Don't try to force it In my groups, some of the players like to really immerse themselves in the story and the world, while others prefer mechanics and combat tactics, and yet others mainly join to have a good time with friends. The first group does enjoy inventing and writing down elaborate backstories for their characters. However, the other two most ...


4

It will depend on your players largely, a lot of the time they will have trouble answering simple character questions derived from "who are you" or "what do you want". one of them will write you pages and pages of "backstory" that tells you as little as the "unacceptable" answers to who are you while another will scrawl a few lines on a napkin at taco bell ...


4

Like has been mentioned by some already; if you are starting the campaign at a higher level, then have it start there. There is no rule that says that a campaign has to start at level 1. There are a couple of different ways you can handle this. Existing Party: Like mxyzplk suggests. The group is an existing party that has already adventured together, but ...


4

Vampire the masquerade and all other WoD games had these questions as the first step of character creation. This is simply a number of question about your character's past and motivations. Dresden Files has a curious system about determining the characters background story, and their previous adventures. In FATE system, characters have aspects, which ...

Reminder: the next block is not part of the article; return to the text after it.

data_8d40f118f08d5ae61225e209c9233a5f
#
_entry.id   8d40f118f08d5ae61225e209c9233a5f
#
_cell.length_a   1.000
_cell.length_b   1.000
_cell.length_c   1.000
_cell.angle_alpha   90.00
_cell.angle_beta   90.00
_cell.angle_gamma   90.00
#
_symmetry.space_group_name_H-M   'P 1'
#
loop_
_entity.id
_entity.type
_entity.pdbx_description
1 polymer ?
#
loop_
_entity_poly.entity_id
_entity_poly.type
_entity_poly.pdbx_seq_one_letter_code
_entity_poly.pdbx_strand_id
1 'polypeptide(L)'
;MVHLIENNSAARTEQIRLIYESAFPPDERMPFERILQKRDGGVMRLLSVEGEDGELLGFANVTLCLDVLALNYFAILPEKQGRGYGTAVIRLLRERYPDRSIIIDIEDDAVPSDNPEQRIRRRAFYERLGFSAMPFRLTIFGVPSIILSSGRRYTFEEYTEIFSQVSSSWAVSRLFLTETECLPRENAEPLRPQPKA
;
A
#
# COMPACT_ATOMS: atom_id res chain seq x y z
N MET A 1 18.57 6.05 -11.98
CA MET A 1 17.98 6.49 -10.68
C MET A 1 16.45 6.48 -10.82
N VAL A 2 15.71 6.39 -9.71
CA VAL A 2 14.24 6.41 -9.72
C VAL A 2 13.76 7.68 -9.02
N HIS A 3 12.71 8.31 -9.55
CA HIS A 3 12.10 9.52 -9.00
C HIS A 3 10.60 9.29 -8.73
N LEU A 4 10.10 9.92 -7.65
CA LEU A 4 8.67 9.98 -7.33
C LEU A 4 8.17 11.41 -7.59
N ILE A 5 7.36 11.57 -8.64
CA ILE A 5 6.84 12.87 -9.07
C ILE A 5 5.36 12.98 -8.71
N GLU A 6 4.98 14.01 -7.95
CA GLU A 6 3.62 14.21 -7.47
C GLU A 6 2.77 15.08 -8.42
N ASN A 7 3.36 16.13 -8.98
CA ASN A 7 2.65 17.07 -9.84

4

The DDI lists Rapier as a Military weapon: Rapier Military one-handed melee weapon Cost: 25 Damage: 1d8 And asserts that it can be found in: Published in Player's Handbook, page(s) 218, Heroes of the Fallen Lands, page(s) 331, Heroes of the Forgotten Kingdoms, page(s) 334, Mordenkainen's Magnificent Emporium, page(s) 21. Check the ...


3

I'm going to take the liberty of assuming that your players are creating their characters in isolation from one another, and therefore simply end up slapping mechanics together without any thought of why the character is what he/she is. I would suggest that your first session of the game actually be a character creation session. Don't think of character ...


3

Anime is a good source of inspiration for this. Because of the length of a show, they can (and do) delve into the back stories of many of the secondary characters. Generally, the story has an impact on the current story arc but not always. A character form their back story comes and seek revenge/help/interacts and flashbacks occur. Those can help flesh ...


3

There are quite a number of ways to start characters off with experience (skills, abilities) but not much backstory. They could be: Graduates of a magical university (think of the latter 2/3 of Lev Grossman's The Magicians, or what might happen after the Harry Potter books) Amnesiacs washed up on a shore with no memory of where they came from ...


3

@Oblivious Sage has a great possibility. He also brings up a great point: Why do you feel that just because the character is a higher level than 'start', the character must have a story already in progress? Depending on your specific mechanical reason for not starting at level 1 (should there be one), you may find that it makes no sense to have the ...


3

SURGE (Sudden Recessive Genetic Expression) was originally detailed in the 3rd edition Shadowrun Companion (published 2001, in-game 2061/2) Year of the Comet; it presented rules for all sorts of weird features: Examples of Class One SURGE include pointed ears, tusks, horns, or the ability to perceive the astral world...[Class Two SURGE causes] ...